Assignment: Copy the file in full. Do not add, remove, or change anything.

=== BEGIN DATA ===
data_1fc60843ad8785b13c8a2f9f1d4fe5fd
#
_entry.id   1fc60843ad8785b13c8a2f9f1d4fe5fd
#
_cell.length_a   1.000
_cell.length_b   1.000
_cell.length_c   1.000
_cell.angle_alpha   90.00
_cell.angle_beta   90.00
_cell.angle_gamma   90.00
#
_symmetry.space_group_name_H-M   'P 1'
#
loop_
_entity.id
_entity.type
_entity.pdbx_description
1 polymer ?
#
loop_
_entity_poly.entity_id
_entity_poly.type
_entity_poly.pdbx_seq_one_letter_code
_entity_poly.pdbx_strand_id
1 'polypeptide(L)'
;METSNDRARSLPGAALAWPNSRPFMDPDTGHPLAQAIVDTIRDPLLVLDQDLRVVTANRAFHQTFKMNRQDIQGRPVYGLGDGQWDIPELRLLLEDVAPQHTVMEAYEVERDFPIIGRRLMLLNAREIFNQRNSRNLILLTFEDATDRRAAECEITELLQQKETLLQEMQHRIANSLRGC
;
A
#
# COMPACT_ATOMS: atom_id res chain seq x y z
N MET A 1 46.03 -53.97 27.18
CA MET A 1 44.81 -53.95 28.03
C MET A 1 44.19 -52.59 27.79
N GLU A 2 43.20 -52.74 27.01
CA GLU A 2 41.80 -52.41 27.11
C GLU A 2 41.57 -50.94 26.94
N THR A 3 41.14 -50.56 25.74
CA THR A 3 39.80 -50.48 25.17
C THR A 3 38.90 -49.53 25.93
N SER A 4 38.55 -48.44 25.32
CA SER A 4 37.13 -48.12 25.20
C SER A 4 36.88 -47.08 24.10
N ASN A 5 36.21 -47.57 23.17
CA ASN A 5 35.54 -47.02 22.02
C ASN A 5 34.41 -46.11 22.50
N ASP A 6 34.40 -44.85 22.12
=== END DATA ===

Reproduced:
data_1fc60843ad8785b13c8a2f9f1d4fe5fd
#
_entry.id   1fc60843ad8785b13c8a2f9f1d4fe5fd
#
_cell.length_a   1.000
_cell.length_b   1.000
_cell.length_c   1.000
_cell.angle_alpha   90.00
_cell.angle_beta   90.00
_cell.angle_gamma   90.00
#
_symmetry.space_group_name_H-M   'P 1'
#
loop_
_entity.id
_entity.type
_entity.pdbx_description
1 polymer ?
#
loop_
_entity_poly.entity_id
_entity_poly.type
_entity_poly.pdbx_seq_one_letter_code
_entity_poly.pdbx_strand_id
1 'polypeptide(L)'
;METSNDRARSLPGAALAWPNSRPFMDPDTGHPLAQAIVDTIRDPLLVLDQDLRVVTANRAFHQTFKMNRQDIQGRPVYGLGDGQWDIPELRLLLEDVAPQHTVMEAYEVERDFPIIGRRLMLLNAREIFNQRNSRNLILLTFEDATDRRAAECEITELLQQKETLLQEMQHRIANSLRGC
;
A
#
# COMPACT_ATOMS: atom_id res chain seq x y z
N MET A 1 46.03 -53.97 27.18
CA MET A 1 44.81 -53.95 28.03
C MET A 1 44.19 -52.59 27.79
N GLU A 2 43.20 -52.74 27.01
CA GLU A 2 41.80 -52.41 27.11
C GLU A 2 41.57 -50.94 26.94
N THR A 3 41.14 -50.56 25.74
CA THR A 3 39.80 -50.48 25.17
C THR A 3 38.90 -49.53 25.93
N SER A 4 38.55 -48.44 25.32
CA SER A 4 37.13 -48.12 25.20
C SER A 4 36.88 -47.08 24.10
N ASN A 5 36.21 -47.57 23.17
CA ASN A 5 35.54 -47.02 22.02
C ASN A 5 34.41 -46.11 22.50
N ASP A 6 34.40 -44.85 22.12